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Articles Posted in Property Division

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Asad v. Comm’r, T.C. Memo. 201780, 2017 WL 2211215 (2017), aff’d, 751 F. App’x 339 (3d Cir. 2018)

(a) Facts: A husband and wife owned rental properties. Each spouse was responsible for some of the properties. They filed joint tax returns in which they claimed losses on the properties. Continue reading →

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Does the entry of a court-ordered equitable distribution create an interest to a retirement asset? Do you even need to file a DRO or QDRO when an equitable distribution consent order is signed by a judge? See how the North Carolina Court of Appeals saves the award of the marital portion of a retirement account that had not been disbursed before the intestate death of the former husband. Continue reading →

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In re Kiley, 595 B.R. 595 (Bankr. D. Utah 2018)

(a) Facts: Husband and wife were divorced in Utah. The divorce decree awarded the wife a lump-sum payment from the husband’s retirement plan and ordered that she be named as the plan’s survivor beneficiary.

The wife then declared bankruptcy. The trustee argued that the wife’s interests in the retirement plan was property of the estate, subject to division among the creditors. Continue reading →

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Hoak v. Plan Adm’r of Plans of NCR Corp., 389 F. Supp. 3d 1234 (N.D. Ga. 2019)

(a) Facts: Two wives were divorced from their husbands. Both husbands were members of a senior executive retirement plan. The plan provided that survivor benefits would be paid to the “eligible spouse” of each plan participant. “Eligible spouse” was defined as “the spouse to whom the Participant is married on the date the Participant’s benefit payments under the Plan commence.” 389 F. Supp. 2d at 1278. Continue reading →

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Metro. Life Ins. Co. v. McDonald, ___ F. Supp. 3d ___, 2019 WL 2419659 (E.D. Mich. 2019)

(a) Facts: Husband wife were divorced in Florida. Their divorce decree incorporated a property settlement agreement providing that the husband would name the wife as beneficiary of his employer-provided life insurance.
Despite the agreement, the husband named his second wife as beneficiary of the policy. Upon his death, both wives claimed the proceeds, and the insurer filed an interpleader action in federal court.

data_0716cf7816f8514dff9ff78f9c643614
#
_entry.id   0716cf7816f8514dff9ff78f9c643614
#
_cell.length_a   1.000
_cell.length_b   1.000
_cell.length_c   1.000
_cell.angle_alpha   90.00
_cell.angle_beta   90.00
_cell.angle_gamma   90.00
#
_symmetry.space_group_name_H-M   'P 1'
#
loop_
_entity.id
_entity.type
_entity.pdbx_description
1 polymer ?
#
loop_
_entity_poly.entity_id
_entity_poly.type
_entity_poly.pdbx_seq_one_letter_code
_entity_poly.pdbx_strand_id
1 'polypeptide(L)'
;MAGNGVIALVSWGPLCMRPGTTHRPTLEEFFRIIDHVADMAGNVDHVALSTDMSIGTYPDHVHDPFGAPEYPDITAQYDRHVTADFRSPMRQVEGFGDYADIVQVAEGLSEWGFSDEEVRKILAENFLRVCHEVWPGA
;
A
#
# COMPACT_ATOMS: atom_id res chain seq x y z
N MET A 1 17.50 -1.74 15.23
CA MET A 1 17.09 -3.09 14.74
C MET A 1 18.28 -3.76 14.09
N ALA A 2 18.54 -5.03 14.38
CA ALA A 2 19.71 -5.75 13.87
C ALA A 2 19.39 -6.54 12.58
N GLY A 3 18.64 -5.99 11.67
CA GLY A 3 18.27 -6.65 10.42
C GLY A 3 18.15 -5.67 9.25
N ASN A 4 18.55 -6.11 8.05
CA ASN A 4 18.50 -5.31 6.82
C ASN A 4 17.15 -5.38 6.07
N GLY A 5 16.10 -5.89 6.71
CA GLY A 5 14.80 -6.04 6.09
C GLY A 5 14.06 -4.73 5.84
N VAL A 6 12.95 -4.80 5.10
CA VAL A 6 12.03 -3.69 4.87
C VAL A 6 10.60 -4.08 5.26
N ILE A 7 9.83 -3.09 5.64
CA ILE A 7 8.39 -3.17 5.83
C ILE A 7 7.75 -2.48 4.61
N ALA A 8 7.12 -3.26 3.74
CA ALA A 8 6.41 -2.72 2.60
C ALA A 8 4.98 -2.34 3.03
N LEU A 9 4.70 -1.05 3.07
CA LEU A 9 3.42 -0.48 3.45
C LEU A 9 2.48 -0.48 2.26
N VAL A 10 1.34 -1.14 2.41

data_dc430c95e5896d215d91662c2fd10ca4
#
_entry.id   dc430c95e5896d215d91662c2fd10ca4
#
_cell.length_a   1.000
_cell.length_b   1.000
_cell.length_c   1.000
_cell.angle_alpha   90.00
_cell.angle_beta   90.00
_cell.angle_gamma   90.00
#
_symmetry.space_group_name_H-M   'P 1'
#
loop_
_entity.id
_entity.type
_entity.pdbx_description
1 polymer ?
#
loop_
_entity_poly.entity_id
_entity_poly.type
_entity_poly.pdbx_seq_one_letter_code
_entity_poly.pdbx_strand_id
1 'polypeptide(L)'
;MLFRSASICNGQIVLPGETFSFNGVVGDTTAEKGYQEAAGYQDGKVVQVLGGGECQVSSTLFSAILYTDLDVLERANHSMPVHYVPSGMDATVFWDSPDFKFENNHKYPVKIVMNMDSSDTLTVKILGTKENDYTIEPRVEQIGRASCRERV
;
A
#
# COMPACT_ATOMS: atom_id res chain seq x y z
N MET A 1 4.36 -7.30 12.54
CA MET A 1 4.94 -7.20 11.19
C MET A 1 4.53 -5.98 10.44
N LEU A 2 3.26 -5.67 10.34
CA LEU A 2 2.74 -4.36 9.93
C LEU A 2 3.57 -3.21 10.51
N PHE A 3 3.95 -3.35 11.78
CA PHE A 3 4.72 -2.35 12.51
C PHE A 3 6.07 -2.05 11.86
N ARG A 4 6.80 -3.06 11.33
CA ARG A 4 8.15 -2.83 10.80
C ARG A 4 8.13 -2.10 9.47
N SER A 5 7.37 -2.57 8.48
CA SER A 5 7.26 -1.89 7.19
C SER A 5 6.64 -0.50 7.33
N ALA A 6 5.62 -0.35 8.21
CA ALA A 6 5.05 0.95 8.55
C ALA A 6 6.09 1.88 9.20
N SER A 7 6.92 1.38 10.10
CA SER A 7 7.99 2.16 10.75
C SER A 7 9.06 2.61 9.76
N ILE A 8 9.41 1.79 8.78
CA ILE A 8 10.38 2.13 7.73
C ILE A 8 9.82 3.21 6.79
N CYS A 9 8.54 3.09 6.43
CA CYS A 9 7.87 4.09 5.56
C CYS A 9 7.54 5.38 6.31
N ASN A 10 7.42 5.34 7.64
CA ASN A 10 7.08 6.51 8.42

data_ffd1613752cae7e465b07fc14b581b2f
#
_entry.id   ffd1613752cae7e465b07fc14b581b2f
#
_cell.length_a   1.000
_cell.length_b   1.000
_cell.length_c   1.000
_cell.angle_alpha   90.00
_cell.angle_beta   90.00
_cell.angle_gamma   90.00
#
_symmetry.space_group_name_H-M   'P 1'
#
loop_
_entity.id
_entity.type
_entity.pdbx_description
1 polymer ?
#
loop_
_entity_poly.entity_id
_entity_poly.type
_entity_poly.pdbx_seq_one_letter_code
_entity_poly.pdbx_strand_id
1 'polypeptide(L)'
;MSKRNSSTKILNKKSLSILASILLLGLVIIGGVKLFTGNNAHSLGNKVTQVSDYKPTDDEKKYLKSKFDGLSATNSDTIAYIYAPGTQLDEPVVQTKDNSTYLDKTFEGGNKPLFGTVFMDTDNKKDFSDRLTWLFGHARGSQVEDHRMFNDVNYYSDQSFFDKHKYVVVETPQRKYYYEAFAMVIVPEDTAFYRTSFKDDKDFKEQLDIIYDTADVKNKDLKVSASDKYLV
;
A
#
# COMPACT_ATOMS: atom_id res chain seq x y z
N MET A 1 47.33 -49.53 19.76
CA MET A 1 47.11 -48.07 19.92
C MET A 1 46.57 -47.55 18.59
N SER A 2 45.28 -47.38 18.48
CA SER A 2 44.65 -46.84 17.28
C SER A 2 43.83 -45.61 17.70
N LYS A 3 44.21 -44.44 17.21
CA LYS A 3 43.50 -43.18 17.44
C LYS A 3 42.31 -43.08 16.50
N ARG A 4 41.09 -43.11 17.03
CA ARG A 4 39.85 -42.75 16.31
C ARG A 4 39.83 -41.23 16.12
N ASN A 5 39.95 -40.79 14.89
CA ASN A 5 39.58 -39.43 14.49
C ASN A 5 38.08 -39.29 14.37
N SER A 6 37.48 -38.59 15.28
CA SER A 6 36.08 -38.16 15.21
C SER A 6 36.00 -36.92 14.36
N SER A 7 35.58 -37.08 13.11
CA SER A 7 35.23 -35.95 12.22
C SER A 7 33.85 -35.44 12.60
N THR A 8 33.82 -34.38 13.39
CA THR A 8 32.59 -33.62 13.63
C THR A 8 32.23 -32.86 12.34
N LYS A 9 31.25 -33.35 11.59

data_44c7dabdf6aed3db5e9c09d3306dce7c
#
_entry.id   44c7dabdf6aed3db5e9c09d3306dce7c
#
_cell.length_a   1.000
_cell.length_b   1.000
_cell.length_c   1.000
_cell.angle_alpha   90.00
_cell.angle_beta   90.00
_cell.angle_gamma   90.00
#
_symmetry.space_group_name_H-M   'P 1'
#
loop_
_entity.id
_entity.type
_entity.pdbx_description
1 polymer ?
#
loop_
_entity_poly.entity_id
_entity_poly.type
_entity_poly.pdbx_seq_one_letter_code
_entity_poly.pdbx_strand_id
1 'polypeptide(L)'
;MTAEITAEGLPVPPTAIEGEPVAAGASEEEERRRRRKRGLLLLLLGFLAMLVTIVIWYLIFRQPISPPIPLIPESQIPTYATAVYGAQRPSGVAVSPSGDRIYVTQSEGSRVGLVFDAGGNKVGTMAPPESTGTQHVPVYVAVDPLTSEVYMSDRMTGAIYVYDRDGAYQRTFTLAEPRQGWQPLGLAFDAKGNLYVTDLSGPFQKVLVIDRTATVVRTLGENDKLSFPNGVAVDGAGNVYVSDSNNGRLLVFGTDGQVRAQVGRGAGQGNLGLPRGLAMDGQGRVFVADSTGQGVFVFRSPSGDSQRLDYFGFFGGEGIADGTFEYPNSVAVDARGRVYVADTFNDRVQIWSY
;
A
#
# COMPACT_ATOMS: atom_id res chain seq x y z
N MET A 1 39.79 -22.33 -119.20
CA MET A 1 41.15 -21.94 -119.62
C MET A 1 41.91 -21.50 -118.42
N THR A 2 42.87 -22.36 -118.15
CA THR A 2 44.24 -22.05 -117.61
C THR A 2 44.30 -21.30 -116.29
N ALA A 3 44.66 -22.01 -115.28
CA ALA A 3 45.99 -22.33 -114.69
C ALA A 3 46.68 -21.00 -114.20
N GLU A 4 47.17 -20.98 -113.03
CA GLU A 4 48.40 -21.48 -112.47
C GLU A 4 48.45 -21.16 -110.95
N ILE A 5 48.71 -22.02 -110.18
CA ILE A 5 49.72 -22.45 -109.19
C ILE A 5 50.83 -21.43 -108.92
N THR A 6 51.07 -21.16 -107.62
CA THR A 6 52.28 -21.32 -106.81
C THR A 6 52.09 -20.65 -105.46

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Christopoulos v. Trout, 343 F. Supp. 3d 812 (N.D. Ill. 2018)

(a) Facts: Husband filed a divorce action against wife in Illinois. Immediately thereafter, he changed the beneficiary of his employer-provided group life insurance, naming a series of relatives in varying percentages.

The wife immediately asked the divorce judge to order the husband to name the children as beneficiaries. The trial court properly entered a handwritten order granting the relief requested.

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Sun Life Assur. Co. of Canada v. Jackson, 877 F.3d 698 (6th Cir. 2017), cert. denied, 138 S. Ct. 2624 (2018)

 

(a) Facts: The parties were divorced in 2006.  The divorce decree, which incorporated a separation agreement, ordered the husband to maintain any employer-provided life insurance policies for the benefit of the parties’ daughter until her emancipation.

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In re Beeghley, ___ Fed. App’x ___, 2018 WL 3060089 (3d Cir. 2018) (unpublished)

 

(a) Facts: The parties were divorced in Delaware in 1995.  The trial court divided the husband’s pension and ordered the wife to prepare a DRO.  No DRO was ever signed.

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Stephens v. Alliant Techsystems Corp., 714 F. App’x 841 (10th Cir. 2017) (unpublished)

 

(a) Facts: A husband divorced in Utah.  A Utah state court entered at least two DROs dividing retirement benefits, each time reserving jurisdiction to amend the order in the future.  The plan qualified the DROs.

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Kirkpatrick v. Comm’r, T.C. Memo. 2018-20, 2018 WL 1040955 (2018)

 

(a) Facts: The wife sued the husband for divorce in Maryland.  A Maryland court issued a pendente lite order, providing for temporary support.  In addition, the order required the husband to “transfer to Ms. Kirkpatrick the sum of One Hundred Thousand Dollars ($100,000.00) directly (and in a non‑taxable transaction) into an IRA appropriately titled in Ms. Kirkpatrick’s name” and to “pay to the Plaintiff a lump sum of Forty Thousand Dollars ($40,000.00) . . . for Pendente Lite Attorney’s Fees and Suit Money.”  2018 WL 1040955, at *4.  The parties were eventually divorced.

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